Let’s Talk about the Entourage Effect (Again)

We’ve written about the entourage effect before, but it’s a subject worthy of further discussion. The idea that medicinal substances are more effective in their whole, natural state is nothing new. That’s the very premise of whole plant medicine, which has been around for centuries. But breaking through the clever marketing spin and jargon surrounding the whole-plant-versus-isolates debate isn’t always easy. So let’s talk about the entourage effect.

The Concept

If you’ve read any of the posts on our blog or done any kind of dive into the world of cannabis at all, you already know this is one complex little plant. There are hundreds upon hundreds of chemical compounds that we know of, and many hundreds more that we don’t. It’s these compounds that give cannabis its unique appearance, aromas, flavors, and effects. And the combination of these different compounds creates what’s known as the entourage effect. It’s a term used to describe the theory that a plant’s chemical compounds work better together to promote healing.

The term itself is credited to Rafael Mechoulam, an Israeli chemist who identified THC as the main psychoactive compound in cannabis. He conducted a study that looked at interactions between different cannabis compounds, and he found that some cannabinoids created no effect on their own. But they could influence and enhance the effects of other cannabinoids.

In other words, the effects of terpenes and cannabinoids and other compounds that are consumed together are greater together because of their unique multiplying effect. And while anecdotal evidence and isolated studies supports this, clinical trials are still needed. It’s true that patients tend to opt for medicines that are created with the whole plant, but there are skeptics who maintain the entourage effect is nothing more than a sales ploy.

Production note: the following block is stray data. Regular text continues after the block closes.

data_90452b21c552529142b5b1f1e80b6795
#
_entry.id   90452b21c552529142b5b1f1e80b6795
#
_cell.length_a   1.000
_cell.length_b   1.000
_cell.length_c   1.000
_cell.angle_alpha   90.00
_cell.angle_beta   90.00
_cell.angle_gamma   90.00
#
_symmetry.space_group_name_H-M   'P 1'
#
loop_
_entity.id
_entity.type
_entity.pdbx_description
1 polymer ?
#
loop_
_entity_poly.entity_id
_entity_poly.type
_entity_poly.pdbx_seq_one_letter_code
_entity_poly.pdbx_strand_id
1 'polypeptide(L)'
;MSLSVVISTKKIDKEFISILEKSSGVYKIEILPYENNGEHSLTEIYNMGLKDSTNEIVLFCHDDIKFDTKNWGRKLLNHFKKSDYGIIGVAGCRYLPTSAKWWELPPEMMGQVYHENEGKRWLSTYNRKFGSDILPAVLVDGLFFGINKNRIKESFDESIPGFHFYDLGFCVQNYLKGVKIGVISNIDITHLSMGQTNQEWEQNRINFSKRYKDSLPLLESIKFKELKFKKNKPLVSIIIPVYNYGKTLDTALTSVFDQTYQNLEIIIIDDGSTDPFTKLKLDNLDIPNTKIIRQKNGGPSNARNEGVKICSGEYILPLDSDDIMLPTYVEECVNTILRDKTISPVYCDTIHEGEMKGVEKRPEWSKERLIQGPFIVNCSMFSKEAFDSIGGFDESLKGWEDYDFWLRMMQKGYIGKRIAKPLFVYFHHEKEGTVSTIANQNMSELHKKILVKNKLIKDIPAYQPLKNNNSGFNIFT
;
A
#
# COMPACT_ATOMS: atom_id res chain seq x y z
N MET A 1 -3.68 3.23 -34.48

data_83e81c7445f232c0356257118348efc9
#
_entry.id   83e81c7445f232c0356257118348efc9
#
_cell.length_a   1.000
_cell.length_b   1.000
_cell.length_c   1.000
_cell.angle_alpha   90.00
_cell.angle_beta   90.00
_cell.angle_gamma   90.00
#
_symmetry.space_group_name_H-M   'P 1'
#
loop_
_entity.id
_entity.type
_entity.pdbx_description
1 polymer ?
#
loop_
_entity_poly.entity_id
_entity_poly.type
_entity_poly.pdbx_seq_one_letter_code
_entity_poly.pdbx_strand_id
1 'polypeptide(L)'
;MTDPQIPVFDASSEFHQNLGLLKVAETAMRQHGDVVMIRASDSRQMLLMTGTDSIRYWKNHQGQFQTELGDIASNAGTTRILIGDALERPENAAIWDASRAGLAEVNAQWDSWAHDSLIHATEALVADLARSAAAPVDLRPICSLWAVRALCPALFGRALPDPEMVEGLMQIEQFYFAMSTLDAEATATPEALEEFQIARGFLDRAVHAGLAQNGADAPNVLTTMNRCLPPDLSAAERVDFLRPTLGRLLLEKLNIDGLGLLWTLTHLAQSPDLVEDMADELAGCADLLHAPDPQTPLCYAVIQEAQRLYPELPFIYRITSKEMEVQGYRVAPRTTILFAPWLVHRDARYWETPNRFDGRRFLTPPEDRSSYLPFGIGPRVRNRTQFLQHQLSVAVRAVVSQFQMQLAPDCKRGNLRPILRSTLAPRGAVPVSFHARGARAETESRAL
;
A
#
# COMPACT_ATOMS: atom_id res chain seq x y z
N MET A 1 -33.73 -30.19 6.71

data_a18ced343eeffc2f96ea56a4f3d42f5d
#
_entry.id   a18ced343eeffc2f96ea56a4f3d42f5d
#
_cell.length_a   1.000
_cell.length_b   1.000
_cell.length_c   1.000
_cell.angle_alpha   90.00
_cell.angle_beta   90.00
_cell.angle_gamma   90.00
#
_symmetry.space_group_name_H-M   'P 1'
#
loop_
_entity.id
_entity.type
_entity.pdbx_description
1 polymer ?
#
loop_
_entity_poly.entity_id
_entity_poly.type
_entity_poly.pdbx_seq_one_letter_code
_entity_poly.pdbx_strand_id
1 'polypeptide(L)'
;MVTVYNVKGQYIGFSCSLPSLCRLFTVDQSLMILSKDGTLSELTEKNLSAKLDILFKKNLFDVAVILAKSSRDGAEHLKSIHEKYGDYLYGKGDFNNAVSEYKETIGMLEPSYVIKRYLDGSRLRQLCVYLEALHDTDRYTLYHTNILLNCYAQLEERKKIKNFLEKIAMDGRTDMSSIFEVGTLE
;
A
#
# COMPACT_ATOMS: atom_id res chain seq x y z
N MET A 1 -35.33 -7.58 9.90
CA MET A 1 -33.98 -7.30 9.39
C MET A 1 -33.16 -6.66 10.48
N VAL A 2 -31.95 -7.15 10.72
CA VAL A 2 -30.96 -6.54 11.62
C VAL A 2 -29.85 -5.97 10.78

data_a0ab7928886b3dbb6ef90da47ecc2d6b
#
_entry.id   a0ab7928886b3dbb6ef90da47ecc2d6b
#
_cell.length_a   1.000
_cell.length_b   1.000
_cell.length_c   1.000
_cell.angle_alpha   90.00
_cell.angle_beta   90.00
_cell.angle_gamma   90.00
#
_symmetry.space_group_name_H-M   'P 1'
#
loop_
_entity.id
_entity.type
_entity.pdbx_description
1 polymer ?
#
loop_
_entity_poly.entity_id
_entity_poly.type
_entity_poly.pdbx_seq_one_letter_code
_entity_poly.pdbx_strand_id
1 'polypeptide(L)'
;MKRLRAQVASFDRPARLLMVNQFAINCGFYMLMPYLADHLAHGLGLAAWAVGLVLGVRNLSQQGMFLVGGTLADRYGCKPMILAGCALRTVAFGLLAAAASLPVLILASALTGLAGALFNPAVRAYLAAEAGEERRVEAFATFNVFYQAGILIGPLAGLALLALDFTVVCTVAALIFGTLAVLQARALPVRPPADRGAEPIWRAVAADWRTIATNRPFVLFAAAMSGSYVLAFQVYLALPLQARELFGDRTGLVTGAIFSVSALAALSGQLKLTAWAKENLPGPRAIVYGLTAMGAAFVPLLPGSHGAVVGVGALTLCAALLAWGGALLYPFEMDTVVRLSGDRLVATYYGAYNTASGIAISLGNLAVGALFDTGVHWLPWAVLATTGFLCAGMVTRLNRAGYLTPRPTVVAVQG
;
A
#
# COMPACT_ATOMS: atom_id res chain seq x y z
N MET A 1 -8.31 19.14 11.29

The Issue

If you’re choosing full-spectrum cannabis products, you’re avoiding the potential issue that arises with CBD and THC-isolate products, which is no entourage effect. Isolating to a single chemical in a plant is a standard practice in modern medicine, and some of that stems from rigid regulations and standards. After all, it’s easier to measure, dose, and track a single compound. When it happens with cannabis, you’ll still enjoy the benefits of the isolated compound – usually CBD or THC – but there are no complementary compounds that enhance the medical or recreational effects. It’s believed that whole plant medicine is superior to isolates for four reasons:

  • It can reach multiple targets in the body, making it a multipurpose medicine
  • It can help improve absorption of key active ingredients, improving efficacy
  • It can penetrate the defense mechanisms of certain kinds of bacteria
  • It can help minimize negative side effects like anxiety or paranoia

Full-spectrum products also tend to be more flavorful and aromatic.

The Full-Spectrum Approach

Until those clinical studies are underway, the entourage effect will stay somewhat controversial. Some people are hearty believers, and others remain skeptics. At this point, the most effective thing cultivators can do is be very clear about the chemical breakdown of their products. KYND creates an array of full-spectrum cannabis products, and we use cannabis analysis as a tool to understand the precise composition of everything we make. Every batch is tested at multiple points, and our expert laboratory team has years of experience creating formulas that account for the inherent variability of cannabis plants.

Making the decision for full spectrum or isolated products is personal. As with all cannabis products, a little experimentation may be in order to decide what works best for your needs. Understanding the differences and knowing a little bit about the entourage effect is a good place to start your research. And, as always, don’t hesitate to ask a budtender for guidance.